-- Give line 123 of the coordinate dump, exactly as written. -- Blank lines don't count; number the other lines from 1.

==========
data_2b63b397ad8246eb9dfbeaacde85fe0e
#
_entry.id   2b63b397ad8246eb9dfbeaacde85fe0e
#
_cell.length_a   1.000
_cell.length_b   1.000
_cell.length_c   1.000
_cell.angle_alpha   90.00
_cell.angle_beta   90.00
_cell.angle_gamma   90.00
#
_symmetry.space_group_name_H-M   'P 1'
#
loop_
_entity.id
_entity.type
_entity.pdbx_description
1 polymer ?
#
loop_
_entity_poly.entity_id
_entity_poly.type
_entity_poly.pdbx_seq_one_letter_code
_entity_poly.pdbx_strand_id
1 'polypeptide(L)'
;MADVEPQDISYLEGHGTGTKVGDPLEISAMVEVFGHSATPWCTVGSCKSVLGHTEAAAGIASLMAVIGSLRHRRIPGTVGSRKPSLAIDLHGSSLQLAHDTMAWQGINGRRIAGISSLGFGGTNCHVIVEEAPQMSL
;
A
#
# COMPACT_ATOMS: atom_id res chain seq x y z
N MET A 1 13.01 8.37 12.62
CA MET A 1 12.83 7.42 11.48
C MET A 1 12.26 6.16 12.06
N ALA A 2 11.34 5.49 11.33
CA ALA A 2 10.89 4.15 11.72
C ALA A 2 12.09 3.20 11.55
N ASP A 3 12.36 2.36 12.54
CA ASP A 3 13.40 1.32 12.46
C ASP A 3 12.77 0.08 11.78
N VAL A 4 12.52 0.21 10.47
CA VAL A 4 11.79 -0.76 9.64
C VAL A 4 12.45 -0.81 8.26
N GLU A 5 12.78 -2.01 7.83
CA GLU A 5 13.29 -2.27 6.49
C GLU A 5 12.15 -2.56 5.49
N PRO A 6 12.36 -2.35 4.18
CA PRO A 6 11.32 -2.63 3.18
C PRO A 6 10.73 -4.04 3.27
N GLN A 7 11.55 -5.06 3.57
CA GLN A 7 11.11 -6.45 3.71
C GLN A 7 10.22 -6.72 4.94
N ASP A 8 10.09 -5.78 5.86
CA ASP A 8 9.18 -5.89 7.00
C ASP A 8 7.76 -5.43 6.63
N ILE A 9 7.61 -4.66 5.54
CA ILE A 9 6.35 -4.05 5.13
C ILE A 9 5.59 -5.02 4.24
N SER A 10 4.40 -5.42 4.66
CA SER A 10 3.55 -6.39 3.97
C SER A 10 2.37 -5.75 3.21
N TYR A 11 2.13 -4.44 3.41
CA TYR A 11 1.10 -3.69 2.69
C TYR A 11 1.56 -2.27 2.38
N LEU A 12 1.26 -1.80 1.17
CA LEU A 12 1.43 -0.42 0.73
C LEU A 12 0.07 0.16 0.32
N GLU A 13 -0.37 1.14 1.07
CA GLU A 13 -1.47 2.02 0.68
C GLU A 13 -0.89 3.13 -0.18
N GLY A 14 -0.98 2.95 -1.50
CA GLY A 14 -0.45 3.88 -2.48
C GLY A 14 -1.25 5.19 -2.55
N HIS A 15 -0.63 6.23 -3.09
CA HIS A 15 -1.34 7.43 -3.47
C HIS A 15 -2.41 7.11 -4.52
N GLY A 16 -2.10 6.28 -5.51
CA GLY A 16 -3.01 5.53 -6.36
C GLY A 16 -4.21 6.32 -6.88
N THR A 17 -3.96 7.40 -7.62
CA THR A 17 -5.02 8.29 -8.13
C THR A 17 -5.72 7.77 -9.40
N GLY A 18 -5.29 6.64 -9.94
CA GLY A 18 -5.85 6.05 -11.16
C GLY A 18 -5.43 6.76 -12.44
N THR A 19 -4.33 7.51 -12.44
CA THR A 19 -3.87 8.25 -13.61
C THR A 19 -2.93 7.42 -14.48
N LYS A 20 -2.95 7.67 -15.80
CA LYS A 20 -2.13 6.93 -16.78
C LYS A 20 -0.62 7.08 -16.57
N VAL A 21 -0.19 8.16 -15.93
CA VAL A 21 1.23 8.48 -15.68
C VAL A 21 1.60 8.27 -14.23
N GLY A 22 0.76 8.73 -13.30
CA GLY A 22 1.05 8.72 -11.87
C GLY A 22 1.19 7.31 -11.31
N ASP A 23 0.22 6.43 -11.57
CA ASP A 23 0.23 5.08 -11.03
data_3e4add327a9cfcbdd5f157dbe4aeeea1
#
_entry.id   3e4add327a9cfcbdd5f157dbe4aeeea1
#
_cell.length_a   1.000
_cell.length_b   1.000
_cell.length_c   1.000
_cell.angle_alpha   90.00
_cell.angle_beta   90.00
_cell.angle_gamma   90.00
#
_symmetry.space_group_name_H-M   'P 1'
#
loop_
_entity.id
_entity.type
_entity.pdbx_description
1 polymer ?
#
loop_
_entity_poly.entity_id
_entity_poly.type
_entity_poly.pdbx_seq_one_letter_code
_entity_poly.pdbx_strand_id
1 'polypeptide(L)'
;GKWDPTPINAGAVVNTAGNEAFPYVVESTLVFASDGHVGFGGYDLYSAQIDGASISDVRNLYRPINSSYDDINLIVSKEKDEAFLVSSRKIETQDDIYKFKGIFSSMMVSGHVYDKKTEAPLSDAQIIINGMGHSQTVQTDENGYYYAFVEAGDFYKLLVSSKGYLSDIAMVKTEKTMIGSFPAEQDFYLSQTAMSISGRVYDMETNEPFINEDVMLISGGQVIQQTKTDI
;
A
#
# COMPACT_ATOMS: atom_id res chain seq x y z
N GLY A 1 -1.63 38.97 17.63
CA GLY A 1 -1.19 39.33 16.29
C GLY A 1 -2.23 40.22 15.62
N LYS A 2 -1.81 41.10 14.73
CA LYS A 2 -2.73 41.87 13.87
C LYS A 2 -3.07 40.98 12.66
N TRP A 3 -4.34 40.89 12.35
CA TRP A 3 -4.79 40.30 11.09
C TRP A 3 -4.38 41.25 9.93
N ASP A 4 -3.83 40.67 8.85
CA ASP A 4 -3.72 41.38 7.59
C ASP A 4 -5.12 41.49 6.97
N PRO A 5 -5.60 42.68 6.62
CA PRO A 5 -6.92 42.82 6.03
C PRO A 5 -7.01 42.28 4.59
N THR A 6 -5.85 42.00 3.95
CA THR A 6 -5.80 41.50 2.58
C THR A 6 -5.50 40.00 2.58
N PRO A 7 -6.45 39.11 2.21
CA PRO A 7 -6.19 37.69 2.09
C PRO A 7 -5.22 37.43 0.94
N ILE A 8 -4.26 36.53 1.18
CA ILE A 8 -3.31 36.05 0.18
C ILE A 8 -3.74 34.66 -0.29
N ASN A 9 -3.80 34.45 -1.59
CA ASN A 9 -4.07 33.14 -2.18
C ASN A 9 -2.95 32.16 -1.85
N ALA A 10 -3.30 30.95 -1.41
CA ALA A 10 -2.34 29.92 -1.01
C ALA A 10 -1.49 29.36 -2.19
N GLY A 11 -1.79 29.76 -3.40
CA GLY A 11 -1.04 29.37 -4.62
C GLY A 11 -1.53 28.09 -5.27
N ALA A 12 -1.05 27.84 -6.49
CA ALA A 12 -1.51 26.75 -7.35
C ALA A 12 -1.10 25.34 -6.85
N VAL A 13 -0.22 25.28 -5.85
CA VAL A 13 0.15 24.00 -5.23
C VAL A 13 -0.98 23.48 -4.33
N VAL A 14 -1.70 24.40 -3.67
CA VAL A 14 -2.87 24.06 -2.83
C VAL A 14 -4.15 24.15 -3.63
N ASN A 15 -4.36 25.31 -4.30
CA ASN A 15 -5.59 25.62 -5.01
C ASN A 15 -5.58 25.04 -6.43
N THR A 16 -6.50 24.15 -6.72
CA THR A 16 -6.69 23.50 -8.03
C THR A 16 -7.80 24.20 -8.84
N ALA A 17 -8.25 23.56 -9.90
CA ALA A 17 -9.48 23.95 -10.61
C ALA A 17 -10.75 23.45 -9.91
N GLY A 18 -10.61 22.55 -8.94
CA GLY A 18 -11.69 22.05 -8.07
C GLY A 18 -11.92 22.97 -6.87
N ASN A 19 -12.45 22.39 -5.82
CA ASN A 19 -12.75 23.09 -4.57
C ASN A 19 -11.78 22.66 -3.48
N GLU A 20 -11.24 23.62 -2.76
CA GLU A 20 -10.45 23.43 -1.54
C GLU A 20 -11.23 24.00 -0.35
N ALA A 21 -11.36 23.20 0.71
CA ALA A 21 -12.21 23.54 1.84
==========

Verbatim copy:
1 'polypeptide(L)'